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Traditional clustering partitions a group of objects into a number of nonoverlapping sets based on a similarity measure. In real world, the boundaries of these sets or clusters may not be clearly defined. Some of the objects may be almost equidistant from the center of multiple clusters. Traditional set theory mandates that these objects be assigned to a single cluster. Rough set theory can be used to represent the overlapping clusters. Rough sets provide more flexible representation than conventional sets, at the same time they are less descriptive than the fuzzy sets. This paper describes the basic concept of rough clustering based on k-means, genetic algorithms, Kohonen self-organizing maps, and support vector clustering. The discussion also includes a review of rough cluster validity measures, and applications of rough clustering to such diverse areas as forestry, medicine, medical imaging, web mining, super markets, and traffic engineering.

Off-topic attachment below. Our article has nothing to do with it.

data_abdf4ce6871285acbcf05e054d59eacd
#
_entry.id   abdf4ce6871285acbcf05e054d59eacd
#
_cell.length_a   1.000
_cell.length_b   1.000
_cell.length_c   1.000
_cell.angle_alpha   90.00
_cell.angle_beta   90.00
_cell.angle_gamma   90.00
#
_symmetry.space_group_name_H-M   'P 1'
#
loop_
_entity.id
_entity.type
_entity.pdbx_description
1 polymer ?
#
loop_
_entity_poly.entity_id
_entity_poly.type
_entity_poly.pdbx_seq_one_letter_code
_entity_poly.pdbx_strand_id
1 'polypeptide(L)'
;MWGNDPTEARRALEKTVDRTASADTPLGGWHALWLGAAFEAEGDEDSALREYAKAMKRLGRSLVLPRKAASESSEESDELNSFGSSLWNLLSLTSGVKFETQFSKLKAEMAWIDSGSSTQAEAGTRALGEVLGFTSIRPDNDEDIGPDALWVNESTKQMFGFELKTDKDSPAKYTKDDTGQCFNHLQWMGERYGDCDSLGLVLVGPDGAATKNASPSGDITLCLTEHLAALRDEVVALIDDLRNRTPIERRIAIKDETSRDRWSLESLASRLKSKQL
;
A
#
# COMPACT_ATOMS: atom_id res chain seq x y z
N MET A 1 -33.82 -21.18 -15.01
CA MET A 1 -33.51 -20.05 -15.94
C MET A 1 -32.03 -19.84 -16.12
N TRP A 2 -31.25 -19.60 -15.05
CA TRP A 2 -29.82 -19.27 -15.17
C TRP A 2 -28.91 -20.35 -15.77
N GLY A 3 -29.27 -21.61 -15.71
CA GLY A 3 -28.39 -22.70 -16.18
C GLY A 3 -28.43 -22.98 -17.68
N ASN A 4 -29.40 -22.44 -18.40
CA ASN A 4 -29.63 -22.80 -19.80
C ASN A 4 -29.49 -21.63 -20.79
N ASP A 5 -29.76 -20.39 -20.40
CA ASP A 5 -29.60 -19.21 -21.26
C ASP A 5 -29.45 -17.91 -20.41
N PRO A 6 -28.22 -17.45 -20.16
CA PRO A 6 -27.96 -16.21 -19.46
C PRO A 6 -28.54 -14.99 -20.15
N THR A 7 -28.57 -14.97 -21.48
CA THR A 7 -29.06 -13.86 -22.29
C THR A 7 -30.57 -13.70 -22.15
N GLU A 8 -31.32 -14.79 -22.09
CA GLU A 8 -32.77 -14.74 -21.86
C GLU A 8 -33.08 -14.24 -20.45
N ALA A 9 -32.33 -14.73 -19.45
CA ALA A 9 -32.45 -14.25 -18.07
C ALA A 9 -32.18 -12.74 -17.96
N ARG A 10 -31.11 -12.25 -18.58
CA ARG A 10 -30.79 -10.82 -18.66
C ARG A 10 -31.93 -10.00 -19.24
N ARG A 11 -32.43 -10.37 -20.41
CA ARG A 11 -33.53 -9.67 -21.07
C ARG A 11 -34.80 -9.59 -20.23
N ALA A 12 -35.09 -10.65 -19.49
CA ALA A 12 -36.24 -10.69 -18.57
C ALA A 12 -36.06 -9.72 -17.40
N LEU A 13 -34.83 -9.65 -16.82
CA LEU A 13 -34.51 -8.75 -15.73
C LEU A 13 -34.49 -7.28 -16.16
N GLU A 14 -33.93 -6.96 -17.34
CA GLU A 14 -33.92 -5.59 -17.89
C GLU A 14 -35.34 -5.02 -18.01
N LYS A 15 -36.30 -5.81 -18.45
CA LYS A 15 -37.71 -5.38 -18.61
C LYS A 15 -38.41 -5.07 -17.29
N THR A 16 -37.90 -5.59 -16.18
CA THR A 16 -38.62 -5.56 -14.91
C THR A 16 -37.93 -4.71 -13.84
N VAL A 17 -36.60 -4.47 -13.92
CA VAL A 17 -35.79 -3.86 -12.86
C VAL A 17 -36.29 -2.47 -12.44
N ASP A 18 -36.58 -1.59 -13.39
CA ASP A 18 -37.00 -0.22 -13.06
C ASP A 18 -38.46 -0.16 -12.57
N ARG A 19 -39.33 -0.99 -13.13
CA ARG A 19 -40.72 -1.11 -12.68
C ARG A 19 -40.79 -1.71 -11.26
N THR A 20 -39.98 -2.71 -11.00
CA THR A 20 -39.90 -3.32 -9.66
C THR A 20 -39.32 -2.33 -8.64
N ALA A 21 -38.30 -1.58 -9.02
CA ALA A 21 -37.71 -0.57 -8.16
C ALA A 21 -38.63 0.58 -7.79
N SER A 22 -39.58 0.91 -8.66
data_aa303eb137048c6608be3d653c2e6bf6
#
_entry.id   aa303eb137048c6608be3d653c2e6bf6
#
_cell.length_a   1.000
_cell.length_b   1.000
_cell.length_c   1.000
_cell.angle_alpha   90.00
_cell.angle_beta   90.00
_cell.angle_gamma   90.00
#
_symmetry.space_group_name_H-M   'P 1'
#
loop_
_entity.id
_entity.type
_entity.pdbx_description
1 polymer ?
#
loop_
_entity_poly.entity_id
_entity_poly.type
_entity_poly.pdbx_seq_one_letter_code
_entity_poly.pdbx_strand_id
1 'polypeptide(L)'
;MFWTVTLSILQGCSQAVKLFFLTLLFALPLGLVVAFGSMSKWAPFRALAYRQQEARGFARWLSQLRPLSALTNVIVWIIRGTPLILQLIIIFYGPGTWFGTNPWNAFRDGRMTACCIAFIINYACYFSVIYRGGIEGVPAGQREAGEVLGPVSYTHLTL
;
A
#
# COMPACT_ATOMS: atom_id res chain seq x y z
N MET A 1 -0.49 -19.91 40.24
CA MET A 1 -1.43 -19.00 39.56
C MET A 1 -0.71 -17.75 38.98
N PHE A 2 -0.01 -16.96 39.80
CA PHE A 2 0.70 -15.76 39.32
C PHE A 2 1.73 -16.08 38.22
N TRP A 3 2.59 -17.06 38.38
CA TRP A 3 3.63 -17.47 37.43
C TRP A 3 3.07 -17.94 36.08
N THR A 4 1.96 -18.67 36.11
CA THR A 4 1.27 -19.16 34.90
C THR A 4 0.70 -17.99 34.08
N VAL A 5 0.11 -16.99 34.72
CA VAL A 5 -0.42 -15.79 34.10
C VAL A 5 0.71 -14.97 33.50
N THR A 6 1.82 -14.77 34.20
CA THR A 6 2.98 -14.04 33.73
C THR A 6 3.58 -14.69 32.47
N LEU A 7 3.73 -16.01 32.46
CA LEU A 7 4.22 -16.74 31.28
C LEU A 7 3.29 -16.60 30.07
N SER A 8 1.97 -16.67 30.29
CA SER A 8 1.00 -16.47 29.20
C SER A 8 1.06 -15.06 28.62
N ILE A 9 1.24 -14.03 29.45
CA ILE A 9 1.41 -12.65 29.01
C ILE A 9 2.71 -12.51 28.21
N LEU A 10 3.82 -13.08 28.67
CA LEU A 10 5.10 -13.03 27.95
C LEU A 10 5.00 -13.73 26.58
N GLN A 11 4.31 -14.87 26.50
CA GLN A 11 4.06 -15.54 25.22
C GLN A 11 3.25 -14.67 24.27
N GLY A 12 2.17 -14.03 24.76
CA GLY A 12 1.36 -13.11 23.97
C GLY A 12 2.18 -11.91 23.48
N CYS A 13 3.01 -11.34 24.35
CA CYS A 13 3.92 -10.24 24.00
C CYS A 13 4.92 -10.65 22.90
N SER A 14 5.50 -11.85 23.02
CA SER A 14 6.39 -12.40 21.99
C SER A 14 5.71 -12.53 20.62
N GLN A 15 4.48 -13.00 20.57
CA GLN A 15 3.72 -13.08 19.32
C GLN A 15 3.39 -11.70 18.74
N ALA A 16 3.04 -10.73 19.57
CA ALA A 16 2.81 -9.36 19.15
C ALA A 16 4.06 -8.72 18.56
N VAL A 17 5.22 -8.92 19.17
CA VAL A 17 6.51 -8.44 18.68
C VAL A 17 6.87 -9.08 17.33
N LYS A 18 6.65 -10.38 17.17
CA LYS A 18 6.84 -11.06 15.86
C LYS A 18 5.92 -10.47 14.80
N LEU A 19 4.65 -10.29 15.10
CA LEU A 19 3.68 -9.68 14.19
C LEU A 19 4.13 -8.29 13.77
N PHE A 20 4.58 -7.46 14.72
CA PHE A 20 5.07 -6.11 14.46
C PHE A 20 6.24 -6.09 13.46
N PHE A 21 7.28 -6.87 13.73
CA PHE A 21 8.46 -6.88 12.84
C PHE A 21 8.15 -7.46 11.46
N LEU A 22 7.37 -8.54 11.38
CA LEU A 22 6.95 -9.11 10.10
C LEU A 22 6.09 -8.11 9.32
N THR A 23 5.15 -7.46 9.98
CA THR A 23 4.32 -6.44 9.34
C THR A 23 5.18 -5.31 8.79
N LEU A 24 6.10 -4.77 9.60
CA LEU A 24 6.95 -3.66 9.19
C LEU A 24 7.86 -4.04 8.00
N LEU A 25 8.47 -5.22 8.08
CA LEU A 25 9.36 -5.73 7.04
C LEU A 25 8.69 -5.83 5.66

School of Arts

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Journal Article

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